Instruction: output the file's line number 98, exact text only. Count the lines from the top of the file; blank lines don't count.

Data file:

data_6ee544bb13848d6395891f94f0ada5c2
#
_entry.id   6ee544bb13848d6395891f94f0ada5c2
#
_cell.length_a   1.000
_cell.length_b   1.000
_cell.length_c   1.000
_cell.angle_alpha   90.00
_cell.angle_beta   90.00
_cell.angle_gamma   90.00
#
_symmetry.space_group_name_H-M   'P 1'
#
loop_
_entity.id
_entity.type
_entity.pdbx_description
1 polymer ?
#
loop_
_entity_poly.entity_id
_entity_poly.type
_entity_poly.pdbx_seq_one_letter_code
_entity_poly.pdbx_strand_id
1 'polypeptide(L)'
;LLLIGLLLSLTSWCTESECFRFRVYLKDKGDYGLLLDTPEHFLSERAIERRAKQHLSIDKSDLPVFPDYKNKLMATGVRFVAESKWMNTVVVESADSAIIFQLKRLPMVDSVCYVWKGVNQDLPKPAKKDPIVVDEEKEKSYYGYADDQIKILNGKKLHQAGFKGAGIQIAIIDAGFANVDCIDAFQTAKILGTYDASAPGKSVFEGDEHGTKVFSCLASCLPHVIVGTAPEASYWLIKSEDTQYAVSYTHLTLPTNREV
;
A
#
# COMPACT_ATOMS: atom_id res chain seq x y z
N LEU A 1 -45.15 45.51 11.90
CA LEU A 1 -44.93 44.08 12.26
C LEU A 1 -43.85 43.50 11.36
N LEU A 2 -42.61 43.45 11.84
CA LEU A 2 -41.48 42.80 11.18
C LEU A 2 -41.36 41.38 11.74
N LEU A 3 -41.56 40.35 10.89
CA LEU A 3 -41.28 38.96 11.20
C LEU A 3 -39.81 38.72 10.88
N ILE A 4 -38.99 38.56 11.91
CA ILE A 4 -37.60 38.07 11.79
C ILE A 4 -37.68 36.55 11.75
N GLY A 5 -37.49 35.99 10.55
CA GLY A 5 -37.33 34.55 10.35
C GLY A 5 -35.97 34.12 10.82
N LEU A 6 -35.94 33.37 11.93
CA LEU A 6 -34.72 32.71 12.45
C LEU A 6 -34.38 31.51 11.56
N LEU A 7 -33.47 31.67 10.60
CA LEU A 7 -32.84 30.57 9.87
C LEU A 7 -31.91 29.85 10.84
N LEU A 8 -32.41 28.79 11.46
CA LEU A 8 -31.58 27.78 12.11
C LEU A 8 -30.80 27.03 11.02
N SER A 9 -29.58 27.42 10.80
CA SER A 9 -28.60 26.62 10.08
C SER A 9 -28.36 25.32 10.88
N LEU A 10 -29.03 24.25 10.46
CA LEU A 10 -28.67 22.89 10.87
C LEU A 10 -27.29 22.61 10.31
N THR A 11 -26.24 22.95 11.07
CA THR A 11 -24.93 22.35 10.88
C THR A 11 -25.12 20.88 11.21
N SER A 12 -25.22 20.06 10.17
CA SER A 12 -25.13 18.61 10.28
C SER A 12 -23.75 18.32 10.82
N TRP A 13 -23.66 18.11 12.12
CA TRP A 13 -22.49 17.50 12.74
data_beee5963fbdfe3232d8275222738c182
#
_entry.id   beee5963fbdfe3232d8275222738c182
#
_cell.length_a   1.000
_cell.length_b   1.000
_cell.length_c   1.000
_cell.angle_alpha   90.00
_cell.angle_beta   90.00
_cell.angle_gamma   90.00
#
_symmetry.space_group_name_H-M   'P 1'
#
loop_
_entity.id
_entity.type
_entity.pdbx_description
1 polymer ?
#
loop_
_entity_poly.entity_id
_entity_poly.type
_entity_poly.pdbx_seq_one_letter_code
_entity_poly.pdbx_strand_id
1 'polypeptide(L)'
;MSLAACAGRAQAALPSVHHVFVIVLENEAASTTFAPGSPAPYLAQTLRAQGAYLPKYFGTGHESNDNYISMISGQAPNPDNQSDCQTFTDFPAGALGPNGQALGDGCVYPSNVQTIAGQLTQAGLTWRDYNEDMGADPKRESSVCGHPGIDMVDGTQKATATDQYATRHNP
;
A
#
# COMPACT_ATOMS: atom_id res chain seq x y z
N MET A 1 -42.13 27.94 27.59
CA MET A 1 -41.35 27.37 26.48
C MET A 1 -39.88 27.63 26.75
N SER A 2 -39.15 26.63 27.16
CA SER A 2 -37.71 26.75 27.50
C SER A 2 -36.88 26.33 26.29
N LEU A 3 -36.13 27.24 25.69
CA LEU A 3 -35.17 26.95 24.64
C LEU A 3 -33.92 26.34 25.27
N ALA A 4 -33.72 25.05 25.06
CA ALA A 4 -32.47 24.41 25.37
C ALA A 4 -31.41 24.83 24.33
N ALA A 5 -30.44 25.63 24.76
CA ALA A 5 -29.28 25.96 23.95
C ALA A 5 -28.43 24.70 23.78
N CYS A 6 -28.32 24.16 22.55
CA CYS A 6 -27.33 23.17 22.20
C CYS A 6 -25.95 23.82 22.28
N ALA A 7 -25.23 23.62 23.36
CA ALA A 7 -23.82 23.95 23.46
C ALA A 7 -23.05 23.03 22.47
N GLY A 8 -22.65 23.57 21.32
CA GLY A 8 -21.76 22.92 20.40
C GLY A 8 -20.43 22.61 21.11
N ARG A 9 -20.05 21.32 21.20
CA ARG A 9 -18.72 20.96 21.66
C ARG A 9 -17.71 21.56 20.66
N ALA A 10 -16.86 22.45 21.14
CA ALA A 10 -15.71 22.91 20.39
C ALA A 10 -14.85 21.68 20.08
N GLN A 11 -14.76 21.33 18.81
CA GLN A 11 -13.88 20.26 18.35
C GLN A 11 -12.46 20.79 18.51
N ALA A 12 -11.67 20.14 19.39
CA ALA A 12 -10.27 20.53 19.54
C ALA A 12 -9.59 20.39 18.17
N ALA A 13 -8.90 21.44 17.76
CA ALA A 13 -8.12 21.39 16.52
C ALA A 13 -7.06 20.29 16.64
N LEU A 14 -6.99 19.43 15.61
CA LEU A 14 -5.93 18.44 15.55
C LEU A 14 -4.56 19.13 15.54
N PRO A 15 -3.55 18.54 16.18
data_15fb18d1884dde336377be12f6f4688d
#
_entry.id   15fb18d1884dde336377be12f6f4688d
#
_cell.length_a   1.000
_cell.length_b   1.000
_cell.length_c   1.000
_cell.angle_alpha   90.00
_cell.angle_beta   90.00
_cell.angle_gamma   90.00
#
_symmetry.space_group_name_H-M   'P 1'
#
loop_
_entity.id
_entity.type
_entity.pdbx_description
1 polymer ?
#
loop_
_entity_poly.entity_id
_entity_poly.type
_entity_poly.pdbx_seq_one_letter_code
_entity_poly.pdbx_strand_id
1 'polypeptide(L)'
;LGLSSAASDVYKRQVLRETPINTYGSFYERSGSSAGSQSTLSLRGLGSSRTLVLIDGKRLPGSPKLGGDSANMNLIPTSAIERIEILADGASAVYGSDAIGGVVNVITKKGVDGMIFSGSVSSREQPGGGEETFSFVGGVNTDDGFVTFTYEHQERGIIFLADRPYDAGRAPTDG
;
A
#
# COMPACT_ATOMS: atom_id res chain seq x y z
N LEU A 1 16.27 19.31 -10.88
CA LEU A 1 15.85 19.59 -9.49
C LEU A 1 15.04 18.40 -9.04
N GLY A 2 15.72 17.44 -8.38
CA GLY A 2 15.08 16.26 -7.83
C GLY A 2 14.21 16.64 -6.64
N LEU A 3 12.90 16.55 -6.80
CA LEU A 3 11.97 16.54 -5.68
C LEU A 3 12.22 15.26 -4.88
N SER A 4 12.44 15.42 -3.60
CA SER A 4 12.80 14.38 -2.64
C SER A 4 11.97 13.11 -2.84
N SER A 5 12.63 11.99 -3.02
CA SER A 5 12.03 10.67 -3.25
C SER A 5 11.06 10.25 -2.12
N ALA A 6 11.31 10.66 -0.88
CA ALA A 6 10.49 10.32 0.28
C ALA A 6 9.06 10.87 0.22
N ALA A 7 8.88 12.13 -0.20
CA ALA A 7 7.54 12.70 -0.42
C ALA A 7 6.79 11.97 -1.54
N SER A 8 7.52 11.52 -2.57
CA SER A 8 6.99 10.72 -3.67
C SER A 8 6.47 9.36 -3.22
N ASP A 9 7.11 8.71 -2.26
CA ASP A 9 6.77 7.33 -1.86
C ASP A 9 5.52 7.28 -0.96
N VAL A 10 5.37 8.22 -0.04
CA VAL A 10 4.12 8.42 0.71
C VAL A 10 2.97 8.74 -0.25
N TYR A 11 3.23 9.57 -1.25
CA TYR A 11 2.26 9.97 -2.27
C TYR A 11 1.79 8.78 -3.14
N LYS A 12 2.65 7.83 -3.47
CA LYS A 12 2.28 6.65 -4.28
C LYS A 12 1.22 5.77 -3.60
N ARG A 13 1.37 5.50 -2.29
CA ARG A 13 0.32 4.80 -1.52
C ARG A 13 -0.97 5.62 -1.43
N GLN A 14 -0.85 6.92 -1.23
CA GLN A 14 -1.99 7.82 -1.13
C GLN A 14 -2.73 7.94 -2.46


# COMPACT_ATOMS: atom_id res chain seq x y z